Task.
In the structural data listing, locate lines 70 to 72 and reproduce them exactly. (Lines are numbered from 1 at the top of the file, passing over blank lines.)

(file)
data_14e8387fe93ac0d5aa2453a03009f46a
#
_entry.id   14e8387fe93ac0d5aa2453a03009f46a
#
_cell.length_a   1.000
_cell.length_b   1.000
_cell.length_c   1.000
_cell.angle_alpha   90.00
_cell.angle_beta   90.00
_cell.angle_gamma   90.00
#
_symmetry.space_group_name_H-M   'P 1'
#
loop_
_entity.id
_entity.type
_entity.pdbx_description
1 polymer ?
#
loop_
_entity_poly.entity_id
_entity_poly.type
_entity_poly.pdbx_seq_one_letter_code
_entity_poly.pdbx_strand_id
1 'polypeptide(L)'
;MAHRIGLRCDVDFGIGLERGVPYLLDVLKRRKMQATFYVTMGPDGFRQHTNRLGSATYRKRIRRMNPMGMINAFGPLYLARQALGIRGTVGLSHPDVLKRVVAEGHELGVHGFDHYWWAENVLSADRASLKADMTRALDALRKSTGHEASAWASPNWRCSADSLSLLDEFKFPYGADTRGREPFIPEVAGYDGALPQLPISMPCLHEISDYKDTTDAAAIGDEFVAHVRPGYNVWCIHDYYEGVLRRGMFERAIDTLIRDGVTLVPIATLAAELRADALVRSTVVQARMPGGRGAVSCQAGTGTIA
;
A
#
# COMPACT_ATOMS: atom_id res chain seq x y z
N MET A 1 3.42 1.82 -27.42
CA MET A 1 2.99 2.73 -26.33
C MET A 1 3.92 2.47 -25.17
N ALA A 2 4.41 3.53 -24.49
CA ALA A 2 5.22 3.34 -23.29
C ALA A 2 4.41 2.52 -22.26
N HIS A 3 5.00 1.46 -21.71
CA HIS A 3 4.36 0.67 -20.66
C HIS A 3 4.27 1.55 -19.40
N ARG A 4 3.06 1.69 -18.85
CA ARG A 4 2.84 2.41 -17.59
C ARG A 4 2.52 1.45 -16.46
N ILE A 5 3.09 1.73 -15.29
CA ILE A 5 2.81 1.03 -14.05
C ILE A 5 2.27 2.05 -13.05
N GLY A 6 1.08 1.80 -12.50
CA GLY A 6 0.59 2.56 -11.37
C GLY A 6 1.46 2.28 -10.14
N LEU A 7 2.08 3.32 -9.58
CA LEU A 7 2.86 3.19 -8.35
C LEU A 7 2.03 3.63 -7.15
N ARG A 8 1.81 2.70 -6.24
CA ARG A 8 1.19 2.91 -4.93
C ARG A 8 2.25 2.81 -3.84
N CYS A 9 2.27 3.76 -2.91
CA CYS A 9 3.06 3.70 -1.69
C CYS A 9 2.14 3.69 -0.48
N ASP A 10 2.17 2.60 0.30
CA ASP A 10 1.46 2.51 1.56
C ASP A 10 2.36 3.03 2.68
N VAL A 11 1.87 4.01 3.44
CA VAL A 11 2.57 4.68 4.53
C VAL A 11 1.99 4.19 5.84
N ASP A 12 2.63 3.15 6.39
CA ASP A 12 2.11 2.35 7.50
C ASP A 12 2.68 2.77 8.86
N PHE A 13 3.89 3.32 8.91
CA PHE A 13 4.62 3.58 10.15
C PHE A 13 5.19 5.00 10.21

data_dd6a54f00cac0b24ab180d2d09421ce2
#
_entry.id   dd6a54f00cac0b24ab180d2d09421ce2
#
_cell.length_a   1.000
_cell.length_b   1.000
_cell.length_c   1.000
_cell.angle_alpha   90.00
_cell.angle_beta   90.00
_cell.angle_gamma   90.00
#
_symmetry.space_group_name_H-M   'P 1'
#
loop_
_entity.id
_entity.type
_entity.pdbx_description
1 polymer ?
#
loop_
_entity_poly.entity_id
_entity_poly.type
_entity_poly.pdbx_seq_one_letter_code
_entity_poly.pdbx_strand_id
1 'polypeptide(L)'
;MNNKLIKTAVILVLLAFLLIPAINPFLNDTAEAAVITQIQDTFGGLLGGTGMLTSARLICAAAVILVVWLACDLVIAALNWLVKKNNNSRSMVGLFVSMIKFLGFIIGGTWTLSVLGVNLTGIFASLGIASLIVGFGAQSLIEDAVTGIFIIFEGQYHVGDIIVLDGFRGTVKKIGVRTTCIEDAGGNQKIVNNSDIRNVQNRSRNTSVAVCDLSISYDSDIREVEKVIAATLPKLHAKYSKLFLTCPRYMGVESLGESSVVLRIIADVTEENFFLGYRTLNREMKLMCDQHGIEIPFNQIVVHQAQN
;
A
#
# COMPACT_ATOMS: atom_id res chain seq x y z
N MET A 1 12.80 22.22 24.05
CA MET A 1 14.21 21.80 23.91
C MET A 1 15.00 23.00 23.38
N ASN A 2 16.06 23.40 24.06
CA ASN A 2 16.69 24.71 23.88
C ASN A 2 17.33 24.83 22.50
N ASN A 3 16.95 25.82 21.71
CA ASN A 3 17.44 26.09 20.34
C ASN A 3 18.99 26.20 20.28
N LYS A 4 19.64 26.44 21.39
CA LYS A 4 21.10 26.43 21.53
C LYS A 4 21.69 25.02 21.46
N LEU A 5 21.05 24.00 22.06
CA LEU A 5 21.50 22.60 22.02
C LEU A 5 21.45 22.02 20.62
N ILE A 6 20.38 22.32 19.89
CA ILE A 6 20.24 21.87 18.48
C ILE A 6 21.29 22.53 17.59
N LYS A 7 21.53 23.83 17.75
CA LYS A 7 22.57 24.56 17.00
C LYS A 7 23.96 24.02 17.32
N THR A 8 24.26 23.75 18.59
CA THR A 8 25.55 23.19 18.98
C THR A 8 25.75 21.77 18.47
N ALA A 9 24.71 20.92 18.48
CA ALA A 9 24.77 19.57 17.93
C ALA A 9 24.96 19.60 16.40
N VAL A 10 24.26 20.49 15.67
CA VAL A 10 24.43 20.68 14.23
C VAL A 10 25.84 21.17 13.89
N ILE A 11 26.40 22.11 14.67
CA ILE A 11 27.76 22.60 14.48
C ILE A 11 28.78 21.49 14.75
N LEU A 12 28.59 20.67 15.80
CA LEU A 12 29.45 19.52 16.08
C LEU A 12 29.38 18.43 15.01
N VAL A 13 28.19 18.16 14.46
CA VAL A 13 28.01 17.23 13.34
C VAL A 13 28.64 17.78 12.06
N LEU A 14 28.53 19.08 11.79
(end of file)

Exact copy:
data_dd6a54f00cac0b24ab180d2d09421ce2
#
_entry.id   dd6a54f00cac0b24ab180d2d09421ce2